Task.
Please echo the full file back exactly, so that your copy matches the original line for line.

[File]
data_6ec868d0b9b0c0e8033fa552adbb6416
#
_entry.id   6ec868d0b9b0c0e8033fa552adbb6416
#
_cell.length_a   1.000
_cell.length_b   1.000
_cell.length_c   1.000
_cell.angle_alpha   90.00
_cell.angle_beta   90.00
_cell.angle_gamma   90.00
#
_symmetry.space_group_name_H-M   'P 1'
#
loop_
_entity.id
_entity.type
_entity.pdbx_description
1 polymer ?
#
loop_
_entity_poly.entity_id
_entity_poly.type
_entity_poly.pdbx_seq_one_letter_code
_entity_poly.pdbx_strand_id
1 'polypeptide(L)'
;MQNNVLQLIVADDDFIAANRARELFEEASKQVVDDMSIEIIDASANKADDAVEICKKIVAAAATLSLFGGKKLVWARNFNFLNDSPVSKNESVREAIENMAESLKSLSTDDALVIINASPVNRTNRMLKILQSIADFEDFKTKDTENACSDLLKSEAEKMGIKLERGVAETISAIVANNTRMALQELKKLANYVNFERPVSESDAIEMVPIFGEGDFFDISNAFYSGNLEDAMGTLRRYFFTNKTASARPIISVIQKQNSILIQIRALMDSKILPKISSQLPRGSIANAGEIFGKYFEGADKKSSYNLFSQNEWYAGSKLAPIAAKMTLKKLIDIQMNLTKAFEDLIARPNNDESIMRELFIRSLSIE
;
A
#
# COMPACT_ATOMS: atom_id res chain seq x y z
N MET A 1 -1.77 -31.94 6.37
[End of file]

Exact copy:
data_6ec868d0b9b0c0e8033fa552adbb6416
#
_entry.id   6ec868d0b9b0c0e8033fa552adbb6416
#
_cell.length_a   1.000
_cell.length_b   1.000
_cell.length_c   1.000
_cell.angle_alpha   90.00
_cell.angle_beta   90.00
_cell.angle_gamma   90.00
#
_symmetry.space_group_name_H-M   'P 1'
#
loop_
_entity.id
_entity.type
_entity.pdbx_description
1 polymer ?
#
loop_
_entity_poly.entity_id
_entity_poly.type
_entity_poly.pdbx_seq_one_letter_code
_entity_poly.pdbx_strand_id
1 'polypeptide(L)'
;MQNNVLQLIVADDDFIAANRARELFEEASKQVVDDMSIEIIDASANKADDAVEICKKIVAAAATLSLFGGKKLVWARNFNFLNDSPVSKNESVREAIENMAESLKSLSTDDALVIINASPVNRTNRMLKILQSIADFEDFKTKDTENACSDLLKSEAEKMGIKLERGVAETISAIVANNTRMALQELKKLANYVNFERPVSESDAIEMVPIFGEGDFFDISNAFYSGNLEDAMGTLRRYFFTNKTASARPIISVIQKQNSILIQIRALMDSKILPKISSQLPRGSIANAGEIFGKYFEGADKKSSYNLFSQNEWYAGSKLAPIAAKMTLKKLIDIQMNLTKAFEDLIARPNNDESIMRELFIRSLSIE
;
A
#
# COMPACT_ATOMS: atom_id res chain seq x y z
N MET A 1 -1.77 -31.94 6.37